Introduction

This book is about people. The focus is people interactions which includes what people feel, think, do, and don’t do. We will explore the rich and ever-changing world of people at work.
Although the importance and complexity of this world is acknowledged, its value is vastly underrated and some of the methods and models used to enhance the people side of work do more harm than good.
Our theme includes the business arena of organizational development, change management, and more specifically, Lean Thinking and continuous improvement.
We will make the case that specific and misunderstood issues concerning how people interact in the workplace are magnified when organizations make changes.
This book was designed for people who:
Want their organization to get the work done easier, faster and with better quality
Want employees to end the day satisfied
Seek better ways to enhance employee impact
Are comfortable with uncertainty.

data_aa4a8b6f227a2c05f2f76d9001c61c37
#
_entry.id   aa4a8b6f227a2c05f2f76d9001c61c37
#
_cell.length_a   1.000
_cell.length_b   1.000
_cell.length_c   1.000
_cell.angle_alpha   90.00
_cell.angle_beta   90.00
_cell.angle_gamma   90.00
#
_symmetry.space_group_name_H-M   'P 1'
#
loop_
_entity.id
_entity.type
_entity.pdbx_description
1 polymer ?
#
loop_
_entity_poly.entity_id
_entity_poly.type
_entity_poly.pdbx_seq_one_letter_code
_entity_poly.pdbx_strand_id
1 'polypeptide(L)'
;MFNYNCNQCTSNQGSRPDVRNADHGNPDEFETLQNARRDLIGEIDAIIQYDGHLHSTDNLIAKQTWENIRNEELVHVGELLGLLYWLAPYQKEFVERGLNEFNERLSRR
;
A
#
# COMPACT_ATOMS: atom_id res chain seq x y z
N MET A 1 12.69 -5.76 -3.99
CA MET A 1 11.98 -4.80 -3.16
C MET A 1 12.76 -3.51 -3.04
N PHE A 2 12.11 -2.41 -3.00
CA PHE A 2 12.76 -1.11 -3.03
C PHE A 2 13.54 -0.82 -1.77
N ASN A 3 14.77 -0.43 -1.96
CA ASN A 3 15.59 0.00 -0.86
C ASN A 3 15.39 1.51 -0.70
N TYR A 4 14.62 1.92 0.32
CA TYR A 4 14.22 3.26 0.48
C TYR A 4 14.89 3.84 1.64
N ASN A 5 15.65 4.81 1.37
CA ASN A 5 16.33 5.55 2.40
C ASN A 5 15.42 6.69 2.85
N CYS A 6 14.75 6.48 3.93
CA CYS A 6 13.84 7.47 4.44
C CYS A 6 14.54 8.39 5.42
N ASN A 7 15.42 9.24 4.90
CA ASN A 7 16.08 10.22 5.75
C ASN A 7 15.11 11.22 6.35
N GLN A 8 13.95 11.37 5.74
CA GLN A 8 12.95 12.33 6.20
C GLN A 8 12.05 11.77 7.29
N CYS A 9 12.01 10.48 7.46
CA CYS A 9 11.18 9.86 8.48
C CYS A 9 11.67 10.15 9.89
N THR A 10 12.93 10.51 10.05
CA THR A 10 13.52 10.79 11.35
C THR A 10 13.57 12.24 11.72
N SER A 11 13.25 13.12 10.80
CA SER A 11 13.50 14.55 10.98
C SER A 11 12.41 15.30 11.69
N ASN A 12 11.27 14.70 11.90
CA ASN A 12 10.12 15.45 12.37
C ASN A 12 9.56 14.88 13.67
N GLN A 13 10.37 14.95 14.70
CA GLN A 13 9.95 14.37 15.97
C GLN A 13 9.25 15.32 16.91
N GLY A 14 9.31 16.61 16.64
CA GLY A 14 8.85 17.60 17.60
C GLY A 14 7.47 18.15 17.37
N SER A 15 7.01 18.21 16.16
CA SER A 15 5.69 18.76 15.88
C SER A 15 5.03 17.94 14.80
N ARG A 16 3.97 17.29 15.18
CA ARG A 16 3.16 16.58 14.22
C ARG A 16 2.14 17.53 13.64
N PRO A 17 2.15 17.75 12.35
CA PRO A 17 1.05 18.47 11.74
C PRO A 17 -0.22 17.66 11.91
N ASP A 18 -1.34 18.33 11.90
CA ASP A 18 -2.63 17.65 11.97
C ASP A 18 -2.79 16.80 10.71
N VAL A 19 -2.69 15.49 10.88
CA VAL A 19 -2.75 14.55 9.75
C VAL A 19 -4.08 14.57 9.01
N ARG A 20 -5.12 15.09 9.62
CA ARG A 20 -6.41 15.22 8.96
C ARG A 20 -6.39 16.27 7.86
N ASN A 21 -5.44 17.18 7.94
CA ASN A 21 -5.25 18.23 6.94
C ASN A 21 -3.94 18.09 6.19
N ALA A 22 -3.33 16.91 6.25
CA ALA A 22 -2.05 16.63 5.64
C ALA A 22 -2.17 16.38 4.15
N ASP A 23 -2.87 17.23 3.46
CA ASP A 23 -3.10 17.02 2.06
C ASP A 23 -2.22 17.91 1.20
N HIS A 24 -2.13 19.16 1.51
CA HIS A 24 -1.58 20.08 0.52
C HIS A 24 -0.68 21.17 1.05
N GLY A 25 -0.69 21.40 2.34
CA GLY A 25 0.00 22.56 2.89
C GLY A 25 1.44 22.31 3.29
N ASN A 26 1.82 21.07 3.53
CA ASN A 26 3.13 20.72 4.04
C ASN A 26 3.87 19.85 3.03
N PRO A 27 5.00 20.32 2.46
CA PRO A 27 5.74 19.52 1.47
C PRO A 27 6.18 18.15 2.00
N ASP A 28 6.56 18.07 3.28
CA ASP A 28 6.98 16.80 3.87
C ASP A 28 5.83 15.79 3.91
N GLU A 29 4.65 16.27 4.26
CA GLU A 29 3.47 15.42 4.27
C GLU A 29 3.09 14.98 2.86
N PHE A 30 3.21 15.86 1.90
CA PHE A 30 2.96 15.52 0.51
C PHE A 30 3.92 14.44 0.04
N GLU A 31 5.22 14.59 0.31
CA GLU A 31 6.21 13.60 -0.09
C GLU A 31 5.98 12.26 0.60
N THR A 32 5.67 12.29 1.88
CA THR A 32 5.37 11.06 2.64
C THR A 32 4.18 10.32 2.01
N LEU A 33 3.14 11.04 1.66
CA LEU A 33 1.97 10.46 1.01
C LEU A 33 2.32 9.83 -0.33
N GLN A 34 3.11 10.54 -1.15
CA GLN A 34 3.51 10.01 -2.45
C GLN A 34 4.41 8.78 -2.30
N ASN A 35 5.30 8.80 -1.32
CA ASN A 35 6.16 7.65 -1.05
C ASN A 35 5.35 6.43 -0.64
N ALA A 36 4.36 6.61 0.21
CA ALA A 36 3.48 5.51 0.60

I began the formal study of people and performance enhancement fifty years ago. Forty-one years ago I began consulting with companies. I’ve written management books, spoken at conferences and run many workshops; I know the field well.
This book arose out of my frustration with managers who seek silver bullets, who don’t want to change, who unthinkingly follow trends expecting others to do the same and don’t know how to connect to human beings.
It also arose from my sympathy for the frontline worker who holds up a hand, hoping to share a good idea, but is ignored. And from my sympathy for the millions of workers who want to do the best job they can while those around them send text messages, gossip, and do shoddy work.
This book is as practical as I could make it. My intent was to create a way for any interested manager to mobilize and inspire his or her troops and for executive leadership to lead in ways that truly work. And it is for the worker who wants to contribute.
The motto of my company, Collective Wisdom, is from an old Japanese saying: None of us is as smart as all of us. In action, this means creating teams that are greater than the sum of their parts. I learned long ago that one person can quickly sort out what to do independently, and is frequently more efficient alone than working with others. Unless the group can work well together, the firepower of collective intelligence is lost and/or frustrated. We have all worked in committees that swirl around every thought, but are agonizingly slow at reaching conclusions. I have made it a point in my career to include, rather than exclude, while at the same time, improving how people interact. The power of people efficiently working together is unlimited.